Photo by Kirby Neumann-Rea
Greg Walden stands with the descendants of Congressional Medal of Honor awardee Minoru Yasui at a ceremony at the Hood River Library last fall. Yasui, a Hood River native, was honored last year posthumously for his life’s work in defending civil rights for Japanese-Americans, Hispanics and others. The stone will be placed at the library this spring.
As of Tuesday, January 31, 2017
WASHINGTON, D.C. (AP) — Oregon’s congressional delegation split along party lines Monday in reacting to President Trump’s executive action on immigration and refugees.
U.S. Rep. Greg Walden, who resides in Hood River and is the lone Republican on the delegation, was cautiously supportive of Trump’s decision, but wanted more information.
“The number one job of the president is to keep America safe. While I, too, seek additional clarity on the details of the president’s plan, we need to make sure that extremists who seek to do us harm are not able to infiltrate a system designed for legitimate visitors, refugees and immigrants,” he said.
Trump’s executive order suspends all immigration from countries with terrorism concerns for 90 days. The State Department said the three-month ban in the directive applied to Iraq, Syria, Iran, Sudan, Libya, Somalia and Yemen — all Muslim-majority nations.
Barring any travel to the U.S. from those seven countries, even temporarily, appears to fulfill a campaign promise Trump made.
The order also calls for Homeland Security and State Department officials, along with the director of national intelligence, to review what information the government needs to fully vet would-be visitors and come up with a list of countries that don’t provide it.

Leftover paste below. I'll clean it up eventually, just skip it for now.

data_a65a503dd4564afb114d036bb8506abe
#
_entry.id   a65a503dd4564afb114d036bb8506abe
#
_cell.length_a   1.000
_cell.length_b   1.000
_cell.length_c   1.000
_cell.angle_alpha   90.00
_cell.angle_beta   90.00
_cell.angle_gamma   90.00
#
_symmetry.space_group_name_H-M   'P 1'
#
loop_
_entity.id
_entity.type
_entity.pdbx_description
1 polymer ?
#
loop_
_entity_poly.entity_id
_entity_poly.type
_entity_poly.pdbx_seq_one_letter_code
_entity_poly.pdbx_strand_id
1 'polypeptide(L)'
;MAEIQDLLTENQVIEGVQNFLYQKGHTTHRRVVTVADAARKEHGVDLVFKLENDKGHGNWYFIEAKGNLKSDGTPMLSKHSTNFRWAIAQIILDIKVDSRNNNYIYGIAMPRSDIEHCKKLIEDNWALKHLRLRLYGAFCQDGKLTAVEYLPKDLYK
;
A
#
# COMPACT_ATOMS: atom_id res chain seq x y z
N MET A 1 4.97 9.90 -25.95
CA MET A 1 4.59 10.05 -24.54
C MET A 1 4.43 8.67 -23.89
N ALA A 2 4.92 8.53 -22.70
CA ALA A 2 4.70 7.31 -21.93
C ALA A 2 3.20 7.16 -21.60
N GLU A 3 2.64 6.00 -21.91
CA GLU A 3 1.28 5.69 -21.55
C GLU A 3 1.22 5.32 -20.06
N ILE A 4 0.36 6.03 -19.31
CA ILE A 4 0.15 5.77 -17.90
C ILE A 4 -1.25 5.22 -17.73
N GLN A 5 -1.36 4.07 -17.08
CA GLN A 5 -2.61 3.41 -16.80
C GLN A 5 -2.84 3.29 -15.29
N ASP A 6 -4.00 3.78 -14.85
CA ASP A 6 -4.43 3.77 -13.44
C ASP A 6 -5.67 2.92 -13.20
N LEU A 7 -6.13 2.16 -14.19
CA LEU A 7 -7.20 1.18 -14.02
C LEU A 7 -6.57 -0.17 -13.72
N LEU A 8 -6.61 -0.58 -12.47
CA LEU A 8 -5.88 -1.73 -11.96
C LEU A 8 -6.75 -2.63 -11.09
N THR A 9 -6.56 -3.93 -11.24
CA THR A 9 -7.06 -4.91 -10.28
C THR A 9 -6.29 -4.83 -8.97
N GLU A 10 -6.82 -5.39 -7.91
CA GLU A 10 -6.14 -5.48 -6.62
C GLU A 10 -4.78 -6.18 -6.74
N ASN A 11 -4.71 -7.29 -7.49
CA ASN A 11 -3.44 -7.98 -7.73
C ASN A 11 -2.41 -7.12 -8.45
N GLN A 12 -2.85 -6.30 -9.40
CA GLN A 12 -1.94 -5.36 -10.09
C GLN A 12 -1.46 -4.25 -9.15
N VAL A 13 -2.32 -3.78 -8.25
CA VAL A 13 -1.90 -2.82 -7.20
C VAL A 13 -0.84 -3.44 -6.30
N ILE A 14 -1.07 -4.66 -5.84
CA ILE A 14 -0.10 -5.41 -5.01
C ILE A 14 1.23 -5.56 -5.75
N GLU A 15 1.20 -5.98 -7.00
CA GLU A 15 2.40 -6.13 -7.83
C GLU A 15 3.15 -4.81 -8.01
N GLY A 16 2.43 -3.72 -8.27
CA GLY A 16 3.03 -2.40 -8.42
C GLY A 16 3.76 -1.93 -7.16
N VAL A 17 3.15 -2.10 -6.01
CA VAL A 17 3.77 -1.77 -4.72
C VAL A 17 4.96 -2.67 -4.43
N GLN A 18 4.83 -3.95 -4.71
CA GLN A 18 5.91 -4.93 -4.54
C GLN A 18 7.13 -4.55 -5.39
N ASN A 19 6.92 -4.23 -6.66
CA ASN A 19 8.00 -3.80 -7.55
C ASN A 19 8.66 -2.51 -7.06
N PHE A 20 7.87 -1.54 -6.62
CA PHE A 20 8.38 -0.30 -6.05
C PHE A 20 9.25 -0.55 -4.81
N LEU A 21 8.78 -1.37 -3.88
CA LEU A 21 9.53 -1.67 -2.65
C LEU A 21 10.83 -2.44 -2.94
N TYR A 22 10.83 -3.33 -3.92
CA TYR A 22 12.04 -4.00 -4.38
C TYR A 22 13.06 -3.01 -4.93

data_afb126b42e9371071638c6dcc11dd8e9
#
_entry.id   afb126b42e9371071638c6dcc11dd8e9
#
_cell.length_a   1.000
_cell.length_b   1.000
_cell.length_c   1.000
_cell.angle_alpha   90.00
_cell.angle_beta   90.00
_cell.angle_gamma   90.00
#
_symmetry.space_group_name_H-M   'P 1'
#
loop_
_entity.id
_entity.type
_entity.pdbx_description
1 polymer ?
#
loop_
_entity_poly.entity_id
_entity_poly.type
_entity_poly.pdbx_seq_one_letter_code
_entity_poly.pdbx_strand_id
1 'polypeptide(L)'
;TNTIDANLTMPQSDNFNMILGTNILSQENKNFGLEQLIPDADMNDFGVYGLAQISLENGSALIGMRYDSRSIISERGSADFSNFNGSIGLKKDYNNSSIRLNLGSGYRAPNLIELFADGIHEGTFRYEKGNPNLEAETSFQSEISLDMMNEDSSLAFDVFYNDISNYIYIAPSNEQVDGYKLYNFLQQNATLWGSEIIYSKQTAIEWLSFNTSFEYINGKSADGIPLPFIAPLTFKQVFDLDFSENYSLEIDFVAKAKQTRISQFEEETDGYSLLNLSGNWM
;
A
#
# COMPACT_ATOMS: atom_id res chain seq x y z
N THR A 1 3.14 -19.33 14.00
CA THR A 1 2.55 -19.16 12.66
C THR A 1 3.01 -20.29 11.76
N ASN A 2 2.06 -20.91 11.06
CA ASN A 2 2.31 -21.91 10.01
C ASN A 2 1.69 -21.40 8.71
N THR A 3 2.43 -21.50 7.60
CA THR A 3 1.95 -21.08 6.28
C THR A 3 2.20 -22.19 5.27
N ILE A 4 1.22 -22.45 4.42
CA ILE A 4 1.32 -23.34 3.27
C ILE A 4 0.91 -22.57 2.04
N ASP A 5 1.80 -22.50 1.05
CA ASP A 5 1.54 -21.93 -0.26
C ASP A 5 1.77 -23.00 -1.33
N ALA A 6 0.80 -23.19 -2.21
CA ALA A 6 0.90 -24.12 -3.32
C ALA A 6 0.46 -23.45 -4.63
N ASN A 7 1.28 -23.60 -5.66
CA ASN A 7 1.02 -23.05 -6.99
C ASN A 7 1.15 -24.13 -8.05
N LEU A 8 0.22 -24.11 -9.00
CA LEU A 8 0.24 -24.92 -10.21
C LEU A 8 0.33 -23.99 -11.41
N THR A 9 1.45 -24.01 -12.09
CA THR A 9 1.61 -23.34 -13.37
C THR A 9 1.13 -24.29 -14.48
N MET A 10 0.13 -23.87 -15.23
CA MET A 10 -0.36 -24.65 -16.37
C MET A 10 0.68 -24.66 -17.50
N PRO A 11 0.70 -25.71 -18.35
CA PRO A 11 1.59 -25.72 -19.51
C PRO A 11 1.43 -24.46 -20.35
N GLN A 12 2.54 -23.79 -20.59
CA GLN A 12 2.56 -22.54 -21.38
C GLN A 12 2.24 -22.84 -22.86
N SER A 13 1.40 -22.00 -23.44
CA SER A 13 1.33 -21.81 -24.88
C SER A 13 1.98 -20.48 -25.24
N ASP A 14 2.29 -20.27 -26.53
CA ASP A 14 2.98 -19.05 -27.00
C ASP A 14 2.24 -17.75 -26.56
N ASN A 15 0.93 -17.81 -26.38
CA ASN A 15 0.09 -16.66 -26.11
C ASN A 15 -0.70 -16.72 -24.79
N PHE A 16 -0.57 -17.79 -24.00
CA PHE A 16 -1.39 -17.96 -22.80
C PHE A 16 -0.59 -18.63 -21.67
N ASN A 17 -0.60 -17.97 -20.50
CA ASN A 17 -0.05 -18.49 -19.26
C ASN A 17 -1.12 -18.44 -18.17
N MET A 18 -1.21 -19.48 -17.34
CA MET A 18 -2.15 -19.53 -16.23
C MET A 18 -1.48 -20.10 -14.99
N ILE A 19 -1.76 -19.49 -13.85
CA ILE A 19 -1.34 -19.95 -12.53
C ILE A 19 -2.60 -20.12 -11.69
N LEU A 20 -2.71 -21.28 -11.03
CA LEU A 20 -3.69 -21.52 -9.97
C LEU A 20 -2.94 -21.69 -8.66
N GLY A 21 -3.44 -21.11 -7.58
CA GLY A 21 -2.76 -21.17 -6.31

The order says the government will give countries 60 days to start providing the information or citizens from those countries will be barred from traveling to the United States.
Trump also ordered a four-month suspension to America’s broader refugee program. The suspension is intended to provide time to review how refugees are vetted before they are allowed to resettle in the United States.
Trump has cut the number of refugees the U.S. plans to accept this budget year by more than half, to 50,000 people from around the world.
The temporary halt to refugee processing includes exceptions for people claiming religious persecution, so long as their religion is a minority faith in their country. That could apply to Christians from Muslim-majority countries.
U.S. Sens. Ron Wyden and Jeff Merkley, both Democrats, joined a vigil Monday with other leaders from their party outside the U.S. Supreme Court.
They called upon the president to reverse his executive orders.
“The president’s ban on Muslims and refugees offends fundamental American values. We’re a nation that treasures religious freedom and religious tolerance. We’re a nation that doesn’t slam the door shut on refugees fleeing persecution and blight,” Merkley said. “Moreover, the Muslim ban profoundly endangers our security by feeding the fires of ISIS propaganda promoting the idea that America is at war with Islam. It endangers all Americans.”
“America is a nation of immigrants and refugees who came to these shores fleeing persecution and seeking unparalleled opportunities for freedom,” Wyden said. “Today we stand together against those who would betray both the law and our history to impose an unconstitutional religious test on immigrants. This illegal order endangers America by emboldening terrorists and undercutting our allies in the fight against ISIS. Simply put, we’re going to fight like hell against this cruel, senseless and un-American order.”
Wyden and Merkley signed a letter from more than half of the Democratic Caucus that condemned Trump’s actions as fundamentally un-American and discriminatory.
The letter says the president’s actions run counter to America’s values, as well as national security and economic interests.